Journalist tells left , 'We have let Obama down'
"We have let Obama down:
Clancy Sigal, OpEdFranklin Roosevelt, the president we hoped that Obama would be like, had a huge advantage over our new president. At FDR's disposal were powerful mass movements – Huey Long's "Share the Wealth", Father Coughlin's radical racist anti-capitalist broadcasts, the elderly Townsend Clubs, the veterans' bonus marchers and militant labour unions with their sit-down strikes – that were an effective threat, a countervailing force to rich rightwingers eager to destroy the New Deal.
When Obama came into office with a mandate for change, the left sat back and waited. Instead, we should have mobilised ."
From OpEd journalist Clancy Sigal, a fellow Chicagoan and lover of Barack Obama.
Sigal says that it has occurred to him that FDR had one huge advantage over Obama: Dynamic social movements which backed his policies.
Looking back on the failure of Obama's mandate for change, and comparing our own time with the FDR 1930s, Sigal comes to the realization that the left has let the President down.
. . . FDR's good angel, his wife Eleanor, constantly reported to him about just how bad it was in the real world of the Great Depression. But Roosevelt told Eleanor and anyone else who came to him with demands for progressive change: "OK, you've convinced me. Now go out and put pressure on me."
That's where we've let Obama down. We on the American left – in a dysfunctional marriage with a bought-and-paid-for Democratic party, tamed by leechlike dependence on "non-profit" liberal foundations themselves funded by corporations, a women's movement obsessed by the abortion issue, a gay movement fixed on gay marriage – simply aren't up to the job. We have not backed up Obama with a serious antiwar movement (there isn't any), and our Big Labour is too weak to fight for itself, let alone for the rest of us. Grassroots activism still exists, but during the 2008 presidential campaign we slipped into the habit of allowing ourselves to be used purely as fundraising vehicles. Fundraising is no substitute for hell raising, as the Palin-loving Tea Baggers and Town Hallers are teaching us.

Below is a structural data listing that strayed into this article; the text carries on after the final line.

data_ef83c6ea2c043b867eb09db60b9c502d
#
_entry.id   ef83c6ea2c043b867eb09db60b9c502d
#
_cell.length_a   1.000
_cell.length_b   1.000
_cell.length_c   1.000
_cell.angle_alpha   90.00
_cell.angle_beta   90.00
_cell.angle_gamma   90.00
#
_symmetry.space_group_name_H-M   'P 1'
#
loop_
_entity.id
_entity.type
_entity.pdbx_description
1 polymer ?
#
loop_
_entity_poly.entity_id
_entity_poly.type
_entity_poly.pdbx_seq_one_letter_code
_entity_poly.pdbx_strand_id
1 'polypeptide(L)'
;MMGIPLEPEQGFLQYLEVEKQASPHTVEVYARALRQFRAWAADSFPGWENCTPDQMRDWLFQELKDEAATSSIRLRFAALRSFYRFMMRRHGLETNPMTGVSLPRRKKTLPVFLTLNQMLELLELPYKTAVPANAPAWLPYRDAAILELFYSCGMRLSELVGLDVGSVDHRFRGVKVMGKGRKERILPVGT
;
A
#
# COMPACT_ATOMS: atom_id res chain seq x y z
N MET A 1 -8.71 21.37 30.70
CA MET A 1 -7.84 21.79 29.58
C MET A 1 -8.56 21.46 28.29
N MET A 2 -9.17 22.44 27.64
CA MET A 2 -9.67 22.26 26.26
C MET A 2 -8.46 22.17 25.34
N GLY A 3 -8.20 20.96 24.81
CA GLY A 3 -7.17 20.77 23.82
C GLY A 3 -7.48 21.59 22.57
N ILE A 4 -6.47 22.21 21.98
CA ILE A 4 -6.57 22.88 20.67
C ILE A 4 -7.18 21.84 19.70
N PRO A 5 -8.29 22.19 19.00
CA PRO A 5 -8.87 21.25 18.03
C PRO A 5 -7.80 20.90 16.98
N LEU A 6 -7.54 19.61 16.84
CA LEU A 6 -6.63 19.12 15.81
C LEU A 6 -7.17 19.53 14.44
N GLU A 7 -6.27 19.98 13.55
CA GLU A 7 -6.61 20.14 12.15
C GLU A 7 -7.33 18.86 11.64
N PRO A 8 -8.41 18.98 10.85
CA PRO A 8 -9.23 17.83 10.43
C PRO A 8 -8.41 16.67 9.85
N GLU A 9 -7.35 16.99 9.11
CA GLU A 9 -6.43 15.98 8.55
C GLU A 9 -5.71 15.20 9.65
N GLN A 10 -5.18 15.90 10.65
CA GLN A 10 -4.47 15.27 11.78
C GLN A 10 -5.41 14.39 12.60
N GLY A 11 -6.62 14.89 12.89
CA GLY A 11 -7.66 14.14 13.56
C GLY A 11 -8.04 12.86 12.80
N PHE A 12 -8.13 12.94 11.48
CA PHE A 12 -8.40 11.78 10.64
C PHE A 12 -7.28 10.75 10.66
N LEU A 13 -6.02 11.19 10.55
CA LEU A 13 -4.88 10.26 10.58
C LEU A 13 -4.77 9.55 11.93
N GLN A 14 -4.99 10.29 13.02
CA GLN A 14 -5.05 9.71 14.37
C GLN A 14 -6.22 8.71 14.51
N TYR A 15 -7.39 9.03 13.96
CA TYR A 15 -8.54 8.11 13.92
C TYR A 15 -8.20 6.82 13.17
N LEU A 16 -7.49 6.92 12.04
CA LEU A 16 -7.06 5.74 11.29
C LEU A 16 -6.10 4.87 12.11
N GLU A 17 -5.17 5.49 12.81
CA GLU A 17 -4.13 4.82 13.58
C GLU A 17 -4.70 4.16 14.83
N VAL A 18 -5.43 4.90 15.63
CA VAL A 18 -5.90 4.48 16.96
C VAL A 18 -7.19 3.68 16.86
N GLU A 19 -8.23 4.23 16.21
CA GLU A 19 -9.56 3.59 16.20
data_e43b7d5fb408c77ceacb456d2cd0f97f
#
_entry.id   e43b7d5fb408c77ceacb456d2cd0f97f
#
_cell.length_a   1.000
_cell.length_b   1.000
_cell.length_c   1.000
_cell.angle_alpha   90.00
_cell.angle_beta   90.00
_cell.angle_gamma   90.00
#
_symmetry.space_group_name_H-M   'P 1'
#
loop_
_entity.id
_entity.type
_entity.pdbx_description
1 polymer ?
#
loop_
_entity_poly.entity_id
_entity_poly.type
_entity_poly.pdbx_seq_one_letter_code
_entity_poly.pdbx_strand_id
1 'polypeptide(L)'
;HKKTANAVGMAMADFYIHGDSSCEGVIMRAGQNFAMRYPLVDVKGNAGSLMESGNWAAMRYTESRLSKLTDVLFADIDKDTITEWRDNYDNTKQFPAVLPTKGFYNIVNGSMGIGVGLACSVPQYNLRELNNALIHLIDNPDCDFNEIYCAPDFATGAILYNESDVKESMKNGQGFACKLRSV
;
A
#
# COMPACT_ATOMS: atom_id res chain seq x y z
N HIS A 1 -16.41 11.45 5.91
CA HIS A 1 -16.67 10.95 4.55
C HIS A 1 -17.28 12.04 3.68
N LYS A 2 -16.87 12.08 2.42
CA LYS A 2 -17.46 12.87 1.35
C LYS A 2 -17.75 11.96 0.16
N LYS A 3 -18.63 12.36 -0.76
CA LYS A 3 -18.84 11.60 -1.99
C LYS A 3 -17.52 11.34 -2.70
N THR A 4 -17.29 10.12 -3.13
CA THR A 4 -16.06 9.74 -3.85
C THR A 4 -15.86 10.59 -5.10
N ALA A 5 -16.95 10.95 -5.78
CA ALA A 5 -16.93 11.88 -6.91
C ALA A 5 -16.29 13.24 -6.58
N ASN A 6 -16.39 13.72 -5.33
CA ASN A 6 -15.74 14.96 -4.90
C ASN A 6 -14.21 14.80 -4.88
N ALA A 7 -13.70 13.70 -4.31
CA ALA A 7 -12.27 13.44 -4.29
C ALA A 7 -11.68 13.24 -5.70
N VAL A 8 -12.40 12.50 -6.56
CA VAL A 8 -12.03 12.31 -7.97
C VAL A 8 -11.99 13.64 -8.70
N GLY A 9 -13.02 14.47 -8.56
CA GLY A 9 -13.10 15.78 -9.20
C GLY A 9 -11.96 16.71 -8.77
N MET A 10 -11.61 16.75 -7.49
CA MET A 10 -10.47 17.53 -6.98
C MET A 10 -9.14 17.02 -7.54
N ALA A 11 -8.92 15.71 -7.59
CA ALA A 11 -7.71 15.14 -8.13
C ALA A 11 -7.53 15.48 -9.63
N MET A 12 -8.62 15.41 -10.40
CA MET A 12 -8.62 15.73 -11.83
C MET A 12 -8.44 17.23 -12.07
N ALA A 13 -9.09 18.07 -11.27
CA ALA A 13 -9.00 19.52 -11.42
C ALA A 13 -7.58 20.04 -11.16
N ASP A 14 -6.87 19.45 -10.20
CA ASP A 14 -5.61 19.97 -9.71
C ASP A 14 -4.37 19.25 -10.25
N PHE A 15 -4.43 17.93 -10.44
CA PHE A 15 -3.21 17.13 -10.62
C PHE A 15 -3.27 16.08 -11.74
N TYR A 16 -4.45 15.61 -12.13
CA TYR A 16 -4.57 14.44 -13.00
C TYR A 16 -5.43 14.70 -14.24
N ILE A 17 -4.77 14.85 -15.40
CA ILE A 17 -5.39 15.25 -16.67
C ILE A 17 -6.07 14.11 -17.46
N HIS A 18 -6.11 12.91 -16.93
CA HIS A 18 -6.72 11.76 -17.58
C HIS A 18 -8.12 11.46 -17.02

Obama came into office with a mandate for change. That should have been our signal not to sit back and wait for him to deliver but to mobilise to make sure he followed through. Instead, we relaxed our "Chicago muscle", the hard volunteer work that elected him. And I started my self-satisfying, ultimately pointless OBAMA BETRAYAL file.
Last week in America's northwest, Oregon voters, who are traditionally anti-tax-increase, showed how Chicago muscle works. Against fierce opposition led by Nike and other big businesses, they delivered a huge progressive victory by approving tax-raising measures on the wealthy and corporations. They did it the low-tech way, slogging door to door, volunteers from an improvised coalition of unions, community groups and small businesses, working together to overcome a well-funded rightwing scare campaign.
Sooner or later we on the American left will rise again and look beyond single-issue obsessions, sever our dependence on corporate charity, and – as FDR and Howard Zinn advised – relearn the lesson of how to apply pressure on a president who needs us more than we need him.
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